As I have alluded to several times on this blog, my favorite television show is “How I Met Your Mother.” My hopeless romantic side indulges in Ted’s quest for love, often indentifying with the ups and downs of dating in your late 20s. It can be cheesy, and the overt sexual references are a bit much at times, but it always makes me smile.
I haven’t seen a new episode in a year, the last being the Christmas episode of season 7. Around then, my external hard drive broke so I could never get newer episodes from other PCVs. Well, after all of my electronics broke in the span of a month, I was nervous that my computer would be next and was able to get another hard drive so I could back up my internal. Recently, I was able to get the second half of season 7 and most of season 8 (I missing the last four episodes, someone please help!).
It took less than three days to watch it all; I was excited. As per usual with this series, there was a theme that got me thinking about my own life. In college, Marshall and Ted make a pact to watch the Star Wars trilogy every three years. When they get together to watch it, they envision what their lives will be like in three years. During there 20s, they never come close to those ambitions, but as they age their life leads them to what truly makes them happy.
I stopped to think about where my life was three years ago. In late June 2010, I was less than two weeks away from leaving for Niger. In that month, I had quit my job at the Foundation, handed The Post over to transitional leadership, moved out of my downtown Sioux Falls studio and temporarily into my parents’ home, sold most of my belongings, flew to Nashville for Bonaroo with friends and then slowly said goodbye to my beloved ones. I was excited and terrified, one of the best emotional combinations. I saw this adventure as an off-ramp from a nice life to an amazing one.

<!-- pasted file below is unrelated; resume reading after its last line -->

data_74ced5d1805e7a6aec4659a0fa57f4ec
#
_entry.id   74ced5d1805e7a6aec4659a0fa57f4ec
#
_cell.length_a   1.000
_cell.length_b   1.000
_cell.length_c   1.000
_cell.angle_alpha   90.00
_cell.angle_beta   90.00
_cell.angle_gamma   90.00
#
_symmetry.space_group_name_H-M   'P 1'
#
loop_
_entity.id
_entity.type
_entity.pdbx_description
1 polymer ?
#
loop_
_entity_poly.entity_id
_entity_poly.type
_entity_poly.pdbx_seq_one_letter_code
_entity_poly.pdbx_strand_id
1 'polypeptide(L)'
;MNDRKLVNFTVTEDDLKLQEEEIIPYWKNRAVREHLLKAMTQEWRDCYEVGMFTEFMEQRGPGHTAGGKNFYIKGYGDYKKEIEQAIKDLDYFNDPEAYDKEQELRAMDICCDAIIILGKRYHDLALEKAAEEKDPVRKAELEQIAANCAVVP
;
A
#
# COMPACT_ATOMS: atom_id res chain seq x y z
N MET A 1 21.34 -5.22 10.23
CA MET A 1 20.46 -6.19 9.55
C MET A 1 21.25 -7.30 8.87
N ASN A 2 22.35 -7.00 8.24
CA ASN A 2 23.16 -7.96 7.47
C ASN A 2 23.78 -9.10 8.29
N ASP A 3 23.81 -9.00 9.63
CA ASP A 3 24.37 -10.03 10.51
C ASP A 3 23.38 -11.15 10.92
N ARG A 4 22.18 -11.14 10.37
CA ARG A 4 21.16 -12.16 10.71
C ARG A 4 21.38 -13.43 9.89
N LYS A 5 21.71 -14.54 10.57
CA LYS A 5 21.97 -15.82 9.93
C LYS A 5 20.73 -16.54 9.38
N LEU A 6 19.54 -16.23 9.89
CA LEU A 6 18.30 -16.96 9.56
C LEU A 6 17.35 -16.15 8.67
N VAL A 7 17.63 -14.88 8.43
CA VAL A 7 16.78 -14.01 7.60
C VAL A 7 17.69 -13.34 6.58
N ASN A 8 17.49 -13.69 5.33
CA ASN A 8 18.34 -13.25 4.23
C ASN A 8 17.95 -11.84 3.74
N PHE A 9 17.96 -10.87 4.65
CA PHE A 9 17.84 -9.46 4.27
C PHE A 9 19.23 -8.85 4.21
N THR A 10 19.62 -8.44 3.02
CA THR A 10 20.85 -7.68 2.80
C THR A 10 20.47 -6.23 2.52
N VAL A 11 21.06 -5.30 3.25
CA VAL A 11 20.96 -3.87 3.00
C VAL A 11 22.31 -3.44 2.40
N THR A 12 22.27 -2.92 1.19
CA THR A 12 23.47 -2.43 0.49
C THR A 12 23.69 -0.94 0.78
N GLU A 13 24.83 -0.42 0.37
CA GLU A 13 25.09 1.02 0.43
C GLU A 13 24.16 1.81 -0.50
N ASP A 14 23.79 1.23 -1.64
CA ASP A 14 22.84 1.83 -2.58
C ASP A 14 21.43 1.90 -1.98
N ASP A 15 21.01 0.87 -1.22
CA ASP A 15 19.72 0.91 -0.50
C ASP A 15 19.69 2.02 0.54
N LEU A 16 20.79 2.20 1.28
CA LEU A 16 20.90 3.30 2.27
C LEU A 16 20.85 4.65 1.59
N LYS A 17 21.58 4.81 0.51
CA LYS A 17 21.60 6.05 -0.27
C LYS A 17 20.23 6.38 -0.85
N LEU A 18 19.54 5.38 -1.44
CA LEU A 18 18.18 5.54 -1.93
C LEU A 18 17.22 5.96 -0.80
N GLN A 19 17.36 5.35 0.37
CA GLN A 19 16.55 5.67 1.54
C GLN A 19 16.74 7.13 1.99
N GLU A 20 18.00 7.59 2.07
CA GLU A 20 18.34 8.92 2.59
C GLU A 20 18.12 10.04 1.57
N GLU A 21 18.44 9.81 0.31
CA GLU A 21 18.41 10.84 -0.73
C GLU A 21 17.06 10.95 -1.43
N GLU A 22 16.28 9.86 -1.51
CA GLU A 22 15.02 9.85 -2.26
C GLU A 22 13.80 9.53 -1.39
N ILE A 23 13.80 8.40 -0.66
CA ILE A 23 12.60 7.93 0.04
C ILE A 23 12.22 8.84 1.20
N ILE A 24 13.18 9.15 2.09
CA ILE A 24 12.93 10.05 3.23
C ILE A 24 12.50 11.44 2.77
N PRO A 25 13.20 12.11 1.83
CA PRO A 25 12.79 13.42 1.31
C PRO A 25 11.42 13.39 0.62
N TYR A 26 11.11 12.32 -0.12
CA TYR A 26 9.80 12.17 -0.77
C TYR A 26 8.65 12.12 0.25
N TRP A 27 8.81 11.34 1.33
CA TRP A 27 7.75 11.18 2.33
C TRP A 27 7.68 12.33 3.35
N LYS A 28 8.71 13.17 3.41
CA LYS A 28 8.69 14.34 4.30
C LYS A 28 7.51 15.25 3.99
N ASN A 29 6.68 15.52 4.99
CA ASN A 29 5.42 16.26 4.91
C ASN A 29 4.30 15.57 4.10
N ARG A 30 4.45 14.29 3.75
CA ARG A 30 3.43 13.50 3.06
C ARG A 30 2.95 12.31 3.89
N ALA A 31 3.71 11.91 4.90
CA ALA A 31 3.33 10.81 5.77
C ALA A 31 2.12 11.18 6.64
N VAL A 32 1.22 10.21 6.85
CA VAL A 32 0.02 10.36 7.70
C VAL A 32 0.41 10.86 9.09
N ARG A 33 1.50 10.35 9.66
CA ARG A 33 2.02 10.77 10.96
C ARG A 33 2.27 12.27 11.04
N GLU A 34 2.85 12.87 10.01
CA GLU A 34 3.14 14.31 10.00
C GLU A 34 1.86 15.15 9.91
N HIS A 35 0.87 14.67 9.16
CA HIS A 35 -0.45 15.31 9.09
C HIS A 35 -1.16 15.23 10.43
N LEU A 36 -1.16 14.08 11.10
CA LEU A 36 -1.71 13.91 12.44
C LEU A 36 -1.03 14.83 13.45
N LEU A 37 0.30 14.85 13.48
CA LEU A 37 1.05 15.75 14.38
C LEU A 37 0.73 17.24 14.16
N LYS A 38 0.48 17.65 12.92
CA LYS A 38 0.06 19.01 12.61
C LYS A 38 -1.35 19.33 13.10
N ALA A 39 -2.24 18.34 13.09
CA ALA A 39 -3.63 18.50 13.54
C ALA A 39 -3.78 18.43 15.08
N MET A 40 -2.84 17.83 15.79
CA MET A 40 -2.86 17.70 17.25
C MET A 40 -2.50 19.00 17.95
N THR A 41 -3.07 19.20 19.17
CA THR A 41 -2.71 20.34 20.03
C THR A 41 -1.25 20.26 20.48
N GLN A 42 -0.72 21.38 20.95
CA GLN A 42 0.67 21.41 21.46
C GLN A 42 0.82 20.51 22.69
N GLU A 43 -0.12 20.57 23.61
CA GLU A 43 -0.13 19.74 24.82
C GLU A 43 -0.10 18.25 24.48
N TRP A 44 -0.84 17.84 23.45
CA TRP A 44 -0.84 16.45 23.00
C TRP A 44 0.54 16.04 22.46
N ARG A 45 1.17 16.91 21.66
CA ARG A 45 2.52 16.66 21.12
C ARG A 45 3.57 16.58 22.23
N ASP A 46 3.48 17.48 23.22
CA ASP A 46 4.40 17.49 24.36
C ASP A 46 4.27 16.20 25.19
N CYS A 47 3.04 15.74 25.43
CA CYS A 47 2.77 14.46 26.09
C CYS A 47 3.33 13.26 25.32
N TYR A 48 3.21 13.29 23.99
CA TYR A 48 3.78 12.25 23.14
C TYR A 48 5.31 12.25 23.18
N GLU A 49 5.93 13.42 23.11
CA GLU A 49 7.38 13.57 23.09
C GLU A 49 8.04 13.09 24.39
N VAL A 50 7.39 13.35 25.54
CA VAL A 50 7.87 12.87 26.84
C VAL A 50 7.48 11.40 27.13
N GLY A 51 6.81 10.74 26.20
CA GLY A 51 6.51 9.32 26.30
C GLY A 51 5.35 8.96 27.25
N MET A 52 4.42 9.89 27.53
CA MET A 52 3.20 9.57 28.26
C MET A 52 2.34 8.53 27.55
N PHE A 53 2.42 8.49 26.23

There was nothing at the time that could have predicted that three years later I would be sitting in hut in Lesotho. But, as Steve Jobs said, you can’t connect the dots looking forward, you can only connect them looking backwards.
That grand adventure lasted seven months and then I entered one of the darkest moments of my life. I drank nearly every day and was 20 pounds heavier. I had to work harder than expected to get back to Peace Corps and each day I had to fight through the fear that I might not make it.
Little did I know that my path wasn’t closed, just being repaved.
Niger still feels like a dream and I likely did think it would be a magical adventure. Coming to Lesotho, I knew better. There have been lots of struggles and challenges but I am thankful for every single one of them. I’ve changed from the girl desperately seeking an escape that her paradise was the Sahara Desert to a woman who understands herself better and has found not an exit in this African nation but a home. It’s hasn’t been the tidiest 36 months, but I’ve lived more in these three years than the 25 before it.
I am not worried about life after December because I know that I will land on my feet. That type of confidence is not something I possessed three years ago, maybe not even one year ago. Where and who I will be in 2016 is still to be determined. I have a few ideas but my focus is not on the future.
Right now, I am in one of my happiest spots of my service. I wake up each day smiling, thankful to be in Lesotho and to be Heather Mangan. Work is good again, after months of struggle, and I feel strong mentally and emotionally. I have five months left and I plan to use them up and wear them out. It doesn’t matter what happened three years ago and what will in three years, because everything is exactly the way it should be now and all I can do is celebrate it.